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Loren D. Estleman has written more than sixty novels. His books have won four Shamus Awards, five Spur Awards, and three Western Heritage Awards. He lives in central Michigan with his wife, author Deborah Morgan.
“Loren D. Estleman's knife-edged serial-killer thriller, Gas City is pared to its very bone… Estleman, in the leanest prose possible, brings to life not just his characters but the vices that fuel them and, in the process, exposes the gritty, ragged, sordid underbelly of urban life. He's been called an heir to Chandler — and it's easy to see why.” A —Entertainment Weekly
“Shamus-winner Estleman, best known for his hard-boiled Amos Walker series (American Detective, etc.), creates a new, morally complex world in this razor-sharp tale of crime and corruption in a fictional eastern U.S. city.... will justly be compared with that of James Ellroy's Los Angeles noir mysteries and John Gregory Dunne's True Confessions. Admirers of unsparing crime fiction will hope that Estleman plans to visit Gas City again.” —Publishers Weekly, starred review
“May be the prolific Estleman’s most thought-provoking and emotionally engaging novel among the 60 or so he’s written. Its subject is contemporary rust-belt politics as a human phenomenon and the way that a politician’s compromises can affect both the citizenry at large and the individuals who make up that citizenry. Each of the half-dozen plotlines is executed flawlessly and presented in a context of moral ambiguity in which every choice—whether self-serving or altruistic—has consequences both good and evil. A magnificent crime novel.”—Booklist (Starred Review)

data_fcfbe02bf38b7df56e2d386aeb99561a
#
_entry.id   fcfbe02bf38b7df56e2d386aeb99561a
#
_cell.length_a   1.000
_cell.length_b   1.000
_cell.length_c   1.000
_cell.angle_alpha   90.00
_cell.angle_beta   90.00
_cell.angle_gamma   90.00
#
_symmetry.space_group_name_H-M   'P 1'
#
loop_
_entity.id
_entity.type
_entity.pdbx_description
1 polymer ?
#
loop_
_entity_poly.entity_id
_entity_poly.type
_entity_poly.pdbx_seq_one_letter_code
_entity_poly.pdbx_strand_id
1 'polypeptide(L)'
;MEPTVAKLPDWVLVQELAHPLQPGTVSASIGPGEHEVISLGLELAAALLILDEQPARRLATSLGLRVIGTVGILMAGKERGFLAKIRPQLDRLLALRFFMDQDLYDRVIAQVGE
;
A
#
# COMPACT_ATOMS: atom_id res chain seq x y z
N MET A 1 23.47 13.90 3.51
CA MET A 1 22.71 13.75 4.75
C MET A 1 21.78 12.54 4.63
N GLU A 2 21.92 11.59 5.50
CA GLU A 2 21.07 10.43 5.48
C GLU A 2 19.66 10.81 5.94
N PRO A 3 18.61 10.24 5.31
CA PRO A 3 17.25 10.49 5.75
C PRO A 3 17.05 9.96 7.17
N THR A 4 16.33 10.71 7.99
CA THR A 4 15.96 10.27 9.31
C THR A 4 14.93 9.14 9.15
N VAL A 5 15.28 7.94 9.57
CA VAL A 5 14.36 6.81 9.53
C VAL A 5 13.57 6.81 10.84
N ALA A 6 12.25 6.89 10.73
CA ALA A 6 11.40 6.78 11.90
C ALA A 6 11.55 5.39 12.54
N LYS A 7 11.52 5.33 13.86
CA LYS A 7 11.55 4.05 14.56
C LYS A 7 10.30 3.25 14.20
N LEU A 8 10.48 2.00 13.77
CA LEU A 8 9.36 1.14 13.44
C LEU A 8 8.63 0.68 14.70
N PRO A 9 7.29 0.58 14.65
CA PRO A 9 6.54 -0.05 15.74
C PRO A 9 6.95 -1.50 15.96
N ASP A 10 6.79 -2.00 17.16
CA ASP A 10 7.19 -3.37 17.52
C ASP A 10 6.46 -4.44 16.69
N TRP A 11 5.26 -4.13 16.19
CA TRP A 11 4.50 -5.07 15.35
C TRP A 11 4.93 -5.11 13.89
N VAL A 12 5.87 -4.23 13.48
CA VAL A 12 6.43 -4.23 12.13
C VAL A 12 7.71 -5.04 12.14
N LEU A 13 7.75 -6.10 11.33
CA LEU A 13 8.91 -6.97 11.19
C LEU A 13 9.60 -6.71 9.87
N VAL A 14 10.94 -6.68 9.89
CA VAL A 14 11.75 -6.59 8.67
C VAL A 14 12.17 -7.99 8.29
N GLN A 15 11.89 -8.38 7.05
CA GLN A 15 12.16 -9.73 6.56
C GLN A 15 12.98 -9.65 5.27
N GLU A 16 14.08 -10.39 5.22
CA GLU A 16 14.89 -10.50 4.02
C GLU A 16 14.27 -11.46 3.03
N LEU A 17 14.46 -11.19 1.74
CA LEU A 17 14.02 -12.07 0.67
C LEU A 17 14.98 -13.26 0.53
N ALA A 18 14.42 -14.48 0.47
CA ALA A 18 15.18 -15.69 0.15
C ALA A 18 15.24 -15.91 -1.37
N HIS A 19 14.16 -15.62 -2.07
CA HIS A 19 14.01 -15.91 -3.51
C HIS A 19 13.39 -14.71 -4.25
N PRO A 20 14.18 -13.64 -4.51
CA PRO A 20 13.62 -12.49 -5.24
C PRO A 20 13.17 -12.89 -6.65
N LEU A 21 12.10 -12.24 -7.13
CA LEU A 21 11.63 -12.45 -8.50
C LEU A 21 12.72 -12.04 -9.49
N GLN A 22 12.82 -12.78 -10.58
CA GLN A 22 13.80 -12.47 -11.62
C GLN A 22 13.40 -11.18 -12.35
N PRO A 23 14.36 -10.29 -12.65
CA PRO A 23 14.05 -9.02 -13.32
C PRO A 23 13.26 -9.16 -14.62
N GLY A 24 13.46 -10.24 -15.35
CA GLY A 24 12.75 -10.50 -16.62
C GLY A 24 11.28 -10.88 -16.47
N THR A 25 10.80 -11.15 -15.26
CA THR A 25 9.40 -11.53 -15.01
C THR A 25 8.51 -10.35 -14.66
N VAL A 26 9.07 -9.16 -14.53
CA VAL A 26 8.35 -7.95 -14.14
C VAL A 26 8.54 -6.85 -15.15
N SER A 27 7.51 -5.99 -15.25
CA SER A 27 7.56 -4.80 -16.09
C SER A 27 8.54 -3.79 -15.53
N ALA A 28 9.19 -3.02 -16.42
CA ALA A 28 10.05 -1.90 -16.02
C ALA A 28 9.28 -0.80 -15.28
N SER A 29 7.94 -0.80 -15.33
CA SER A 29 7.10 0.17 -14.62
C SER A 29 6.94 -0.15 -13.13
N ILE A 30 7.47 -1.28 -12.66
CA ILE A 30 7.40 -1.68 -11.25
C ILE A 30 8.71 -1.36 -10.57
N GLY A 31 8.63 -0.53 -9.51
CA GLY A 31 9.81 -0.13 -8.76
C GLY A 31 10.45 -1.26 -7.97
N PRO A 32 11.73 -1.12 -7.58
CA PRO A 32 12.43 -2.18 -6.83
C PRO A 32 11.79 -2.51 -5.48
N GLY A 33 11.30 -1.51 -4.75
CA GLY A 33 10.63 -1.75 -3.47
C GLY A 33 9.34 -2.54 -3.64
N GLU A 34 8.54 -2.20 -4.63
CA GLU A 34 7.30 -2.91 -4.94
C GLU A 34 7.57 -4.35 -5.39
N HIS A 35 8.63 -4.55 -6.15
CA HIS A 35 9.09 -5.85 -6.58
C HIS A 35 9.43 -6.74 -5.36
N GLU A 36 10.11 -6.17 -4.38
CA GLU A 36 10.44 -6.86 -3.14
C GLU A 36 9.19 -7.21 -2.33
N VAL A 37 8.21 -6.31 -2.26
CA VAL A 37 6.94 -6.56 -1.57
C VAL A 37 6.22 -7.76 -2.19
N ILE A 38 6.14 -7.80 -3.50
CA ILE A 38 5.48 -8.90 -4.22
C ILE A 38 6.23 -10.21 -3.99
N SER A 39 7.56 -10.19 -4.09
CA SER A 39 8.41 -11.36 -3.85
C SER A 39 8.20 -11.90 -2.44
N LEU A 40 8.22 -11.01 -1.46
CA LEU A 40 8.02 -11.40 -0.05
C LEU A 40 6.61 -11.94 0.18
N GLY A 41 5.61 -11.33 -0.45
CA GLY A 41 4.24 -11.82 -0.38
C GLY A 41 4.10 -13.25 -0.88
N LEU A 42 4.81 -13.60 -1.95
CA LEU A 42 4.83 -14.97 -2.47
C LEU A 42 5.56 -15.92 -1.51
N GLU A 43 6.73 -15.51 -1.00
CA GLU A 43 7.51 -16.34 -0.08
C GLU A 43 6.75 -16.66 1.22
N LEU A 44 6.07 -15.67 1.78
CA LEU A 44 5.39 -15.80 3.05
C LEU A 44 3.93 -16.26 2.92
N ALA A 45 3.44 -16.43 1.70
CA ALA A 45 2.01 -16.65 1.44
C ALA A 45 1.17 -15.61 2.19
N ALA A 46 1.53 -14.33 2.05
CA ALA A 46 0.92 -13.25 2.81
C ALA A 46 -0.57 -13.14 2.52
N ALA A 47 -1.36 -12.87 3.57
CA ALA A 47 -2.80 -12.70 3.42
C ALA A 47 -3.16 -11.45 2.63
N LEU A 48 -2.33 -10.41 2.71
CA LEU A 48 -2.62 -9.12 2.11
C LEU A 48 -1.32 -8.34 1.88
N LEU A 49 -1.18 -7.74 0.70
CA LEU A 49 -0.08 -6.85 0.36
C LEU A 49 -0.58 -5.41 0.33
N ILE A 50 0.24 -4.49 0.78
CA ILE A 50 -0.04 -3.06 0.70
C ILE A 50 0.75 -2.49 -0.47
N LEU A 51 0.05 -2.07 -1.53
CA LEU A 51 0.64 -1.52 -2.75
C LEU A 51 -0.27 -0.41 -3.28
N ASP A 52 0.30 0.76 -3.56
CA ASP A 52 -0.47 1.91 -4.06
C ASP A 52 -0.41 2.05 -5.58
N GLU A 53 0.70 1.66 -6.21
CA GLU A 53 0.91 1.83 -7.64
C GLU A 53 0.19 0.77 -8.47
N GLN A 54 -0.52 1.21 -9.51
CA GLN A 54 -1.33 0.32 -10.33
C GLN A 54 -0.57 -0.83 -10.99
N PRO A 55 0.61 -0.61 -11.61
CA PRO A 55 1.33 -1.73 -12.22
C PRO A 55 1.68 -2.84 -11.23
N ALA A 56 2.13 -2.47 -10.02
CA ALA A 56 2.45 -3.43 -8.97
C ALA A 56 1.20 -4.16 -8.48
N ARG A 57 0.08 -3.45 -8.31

“Portrait of a city by an old master... The chronically undervalued Estleman ( American Detective, 2007, etc.) serves up what just might be the best novel about urban political corruption since Dashiell Hammett's The Glass Key.”—Kirkus (Starred Review)
“It is as if Sinclair Lewis or Theodore Dreiser had written a contemporary crime novel while suddenly developing a sense of humor.” —Otto Penzler, New York Sun
“Estleman’s spare dialogue; unhurried, self-assured storytelling style; and understated and profound use of symbolism make this a novel to savor.” —Paul Goat Allen, The Chicago Tribune
“Forget honors for an individual book – Estleman, in his prime at 56 years old, is as deserving as anyone of MWA’s Grand Master Award, recognizing a formidable contribution to mystery fiction. And it better happen soon, before ‘undervalued’ becomes a permanent prefix to his name.” —Eddie Muller, San Francisco Chronicle